Southern University quarterback Ladarius Skelton (8) celebrates after the game at A.W. Mumford Stadium on Saturday, Oct. 27, 2018. Southern cruised to a 41-7 win over Jackson State with Skelton starting and playing most of the game.

On a massive auxiliary video board facing the dais at the Bayou Classic kickoff news conference Monday, titan-sized images of last year’s quarterbacks — Austin Howard of Southern and Grambling’s DeVante Kincade — towered above the proceedings in the Mercedes-Benz Superdome.

It was a fitting scene as coaches from both teams did their best during their respective addresses, and in media interviews afterward, to emphasize the importance of quarterback play in the game, since both are breaking in new signal-callers.

The Bayou Classic produces giant-sized quarterback performances for the winner, and LaDarius Skelton might be Southern’s man for the moment.

With Grambling’s three-game winning streak in the Classic hanging in the air, Skelton is setting Jaguar Nation hearts aflutter. He’s spurred the current four-game winning streak since taking over as the starter with 378 yards rushing and five touchdowns while passing for 586 yards and six TDs. In the first five games, he threw two incomplete passes and ran three times for 8 yards.

He hasn’t taken a snap in the Classic, but there’s good reason to believe the sophomore from Pine Bluff, Arkansas, could be the guy to change Southern’s fortunes.

He led Pine Bluff High to two state football titles and one in basketball. At Fullerton Junior College in Fresno, California, he helped his team to a second consecutive national championship. In less than a calendar year, he’s made a big impact on his coaches, teammates and fans as he prepares for his biggest test yet.

“He’s a dadgum warrior; he was a warrior when he was 13 and he’s probably a warrior now,” said Skelton’s high school coach, Bobby Bolding. “He’s never done anything but win championships.”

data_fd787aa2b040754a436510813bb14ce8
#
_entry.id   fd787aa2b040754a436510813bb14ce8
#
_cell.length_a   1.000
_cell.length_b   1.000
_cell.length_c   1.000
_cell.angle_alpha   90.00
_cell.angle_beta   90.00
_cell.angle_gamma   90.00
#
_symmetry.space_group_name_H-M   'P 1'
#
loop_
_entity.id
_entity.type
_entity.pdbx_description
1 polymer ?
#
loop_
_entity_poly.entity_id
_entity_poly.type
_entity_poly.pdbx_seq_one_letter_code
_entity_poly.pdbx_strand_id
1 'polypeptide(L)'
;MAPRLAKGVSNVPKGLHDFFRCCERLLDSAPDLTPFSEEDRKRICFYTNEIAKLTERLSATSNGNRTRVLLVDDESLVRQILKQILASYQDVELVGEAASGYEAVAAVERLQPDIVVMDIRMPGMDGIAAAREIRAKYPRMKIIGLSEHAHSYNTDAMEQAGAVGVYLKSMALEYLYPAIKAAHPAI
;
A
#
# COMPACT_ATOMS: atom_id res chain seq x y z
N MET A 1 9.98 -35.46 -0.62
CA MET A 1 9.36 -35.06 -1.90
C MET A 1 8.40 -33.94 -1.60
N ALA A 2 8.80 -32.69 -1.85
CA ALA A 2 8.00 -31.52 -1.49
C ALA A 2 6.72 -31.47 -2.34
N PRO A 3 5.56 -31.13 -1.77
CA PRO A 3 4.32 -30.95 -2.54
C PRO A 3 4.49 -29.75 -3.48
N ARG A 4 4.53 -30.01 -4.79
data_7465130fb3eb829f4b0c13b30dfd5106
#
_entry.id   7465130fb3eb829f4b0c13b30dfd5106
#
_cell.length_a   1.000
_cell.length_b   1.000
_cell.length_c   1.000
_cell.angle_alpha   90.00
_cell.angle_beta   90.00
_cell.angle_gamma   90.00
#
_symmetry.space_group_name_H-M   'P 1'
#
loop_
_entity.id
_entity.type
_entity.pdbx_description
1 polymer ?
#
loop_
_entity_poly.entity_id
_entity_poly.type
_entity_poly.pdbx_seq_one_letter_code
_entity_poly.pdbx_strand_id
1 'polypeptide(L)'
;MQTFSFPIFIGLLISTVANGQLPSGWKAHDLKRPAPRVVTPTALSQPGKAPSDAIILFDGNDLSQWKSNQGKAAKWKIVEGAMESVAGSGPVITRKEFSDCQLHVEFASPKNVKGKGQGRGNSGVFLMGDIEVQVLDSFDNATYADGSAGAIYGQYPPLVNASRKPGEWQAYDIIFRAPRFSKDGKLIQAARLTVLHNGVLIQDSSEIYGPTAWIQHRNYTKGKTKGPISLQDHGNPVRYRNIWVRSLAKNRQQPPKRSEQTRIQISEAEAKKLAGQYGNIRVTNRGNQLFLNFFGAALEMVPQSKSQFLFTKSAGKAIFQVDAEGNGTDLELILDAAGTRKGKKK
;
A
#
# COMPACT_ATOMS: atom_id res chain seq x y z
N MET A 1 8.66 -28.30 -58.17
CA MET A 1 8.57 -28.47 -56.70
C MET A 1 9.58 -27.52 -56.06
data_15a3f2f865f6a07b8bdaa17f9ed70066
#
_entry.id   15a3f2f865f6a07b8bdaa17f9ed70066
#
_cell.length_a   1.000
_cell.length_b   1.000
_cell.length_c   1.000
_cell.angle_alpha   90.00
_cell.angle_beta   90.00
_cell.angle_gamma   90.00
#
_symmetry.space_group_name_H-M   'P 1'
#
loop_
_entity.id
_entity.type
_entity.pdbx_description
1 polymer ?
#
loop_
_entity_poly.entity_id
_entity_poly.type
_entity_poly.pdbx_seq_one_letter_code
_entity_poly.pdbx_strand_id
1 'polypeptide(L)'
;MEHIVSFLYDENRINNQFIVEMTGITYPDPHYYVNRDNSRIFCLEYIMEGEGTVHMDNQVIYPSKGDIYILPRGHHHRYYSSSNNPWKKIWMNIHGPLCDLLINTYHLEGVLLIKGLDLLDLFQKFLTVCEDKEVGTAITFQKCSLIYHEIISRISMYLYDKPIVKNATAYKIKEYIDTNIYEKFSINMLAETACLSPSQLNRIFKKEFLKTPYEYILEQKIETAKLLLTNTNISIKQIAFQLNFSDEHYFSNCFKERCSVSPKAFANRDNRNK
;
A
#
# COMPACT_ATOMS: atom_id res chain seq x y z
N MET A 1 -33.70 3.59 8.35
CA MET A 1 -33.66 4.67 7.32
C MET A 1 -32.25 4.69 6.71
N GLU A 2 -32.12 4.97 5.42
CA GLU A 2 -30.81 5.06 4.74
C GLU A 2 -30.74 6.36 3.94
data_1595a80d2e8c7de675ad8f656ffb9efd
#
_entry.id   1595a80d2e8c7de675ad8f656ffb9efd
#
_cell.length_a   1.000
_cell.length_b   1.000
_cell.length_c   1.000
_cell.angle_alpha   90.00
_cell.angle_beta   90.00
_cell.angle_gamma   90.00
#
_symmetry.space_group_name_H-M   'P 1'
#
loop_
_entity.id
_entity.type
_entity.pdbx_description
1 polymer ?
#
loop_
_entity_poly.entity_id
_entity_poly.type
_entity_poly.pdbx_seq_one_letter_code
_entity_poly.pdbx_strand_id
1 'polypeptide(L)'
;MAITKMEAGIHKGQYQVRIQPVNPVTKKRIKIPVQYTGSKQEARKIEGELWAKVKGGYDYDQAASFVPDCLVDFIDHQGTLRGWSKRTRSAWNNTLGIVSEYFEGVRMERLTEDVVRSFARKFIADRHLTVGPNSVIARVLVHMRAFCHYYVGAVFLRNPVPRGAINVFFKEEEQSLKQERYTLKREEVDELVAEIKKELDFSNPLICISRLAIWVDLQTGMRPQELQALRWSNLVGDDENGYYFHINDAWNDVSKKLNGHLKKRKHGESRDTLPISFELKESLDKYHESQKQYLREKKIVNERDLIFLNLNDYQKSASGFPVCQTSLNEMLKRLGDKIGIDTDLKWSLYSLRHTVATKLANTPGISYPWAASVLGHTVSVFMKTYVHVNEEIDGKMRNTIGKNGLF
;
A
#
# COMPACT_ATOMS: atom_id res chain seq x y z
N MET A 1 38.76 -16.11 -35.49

Southern coaches are getting a similar impression.

“He’s a winner, guys will follow him,” offensive coordinator Chennis Berry said. “He’s been a winner everywhere he’s been and we like that about him. It’s only a small portion of what you’ve seen to how good he’s got a chance to be.”

Skelton was not made available for interviews for this story. Southern’s policy does not permit media access to quarterbacks, freshmen and first-year transfers.  

Southern head coach Dawson Odums is cautious in his praise. The Southern offensive staff has brought him along slowly, opting for veteran John Lampley to start the season. After the Jaguars’ only SWAC loss to Alcorn, 20-3, they decided it was time to pull the trigger.

Skelton responded with 202 yards rushing and three TDs against Prairie View. Last time out, he threw for 283 yards and four scores. But getting to this point has taken time and patience. Odums obviously doesn’t want Skelton carrying too much weight in his first Bayou Classic.

“He’s got to be himself,” Odums said. “We don’t need any heroic performance. We've got a lot of talent around him. Command the game, play like you’ve been playing.”

Grambling coach Broderick Fobbs knows Skelton has the ability to torch his defense.

“He’s very, very dangerous,” Fobbs said. “He’s an exceptional runner, really good in space. He puts pressure on you because it forces you to put someone else in the box. We’re used to it, because we’ve played against it on numerous occasions, but he’s a very dynamic runner and we have to make sure we get to him early and get him uncomfortable.”

It’s not only what Skelton has done in his four-game stint as a starter. The consensus is, he’s got the “it” factor quarterbacks need. His competitiveness is palpable and his leadership sincere. It’s on display for anyone watching and listening.

As a transfer, it didn’t take him long to win over his teammates even while he was frustrated at having to wait his turn.

“People listen to him,” center Jaylon Brinson said. “Dre was the loudest guy on the sideline cheering John (Lampley) on, cheering us on, making sure guys knew what they were doing. People saw how genuine his love for the game of football is. It’s not about him being a starter. He loves to see the team have success.”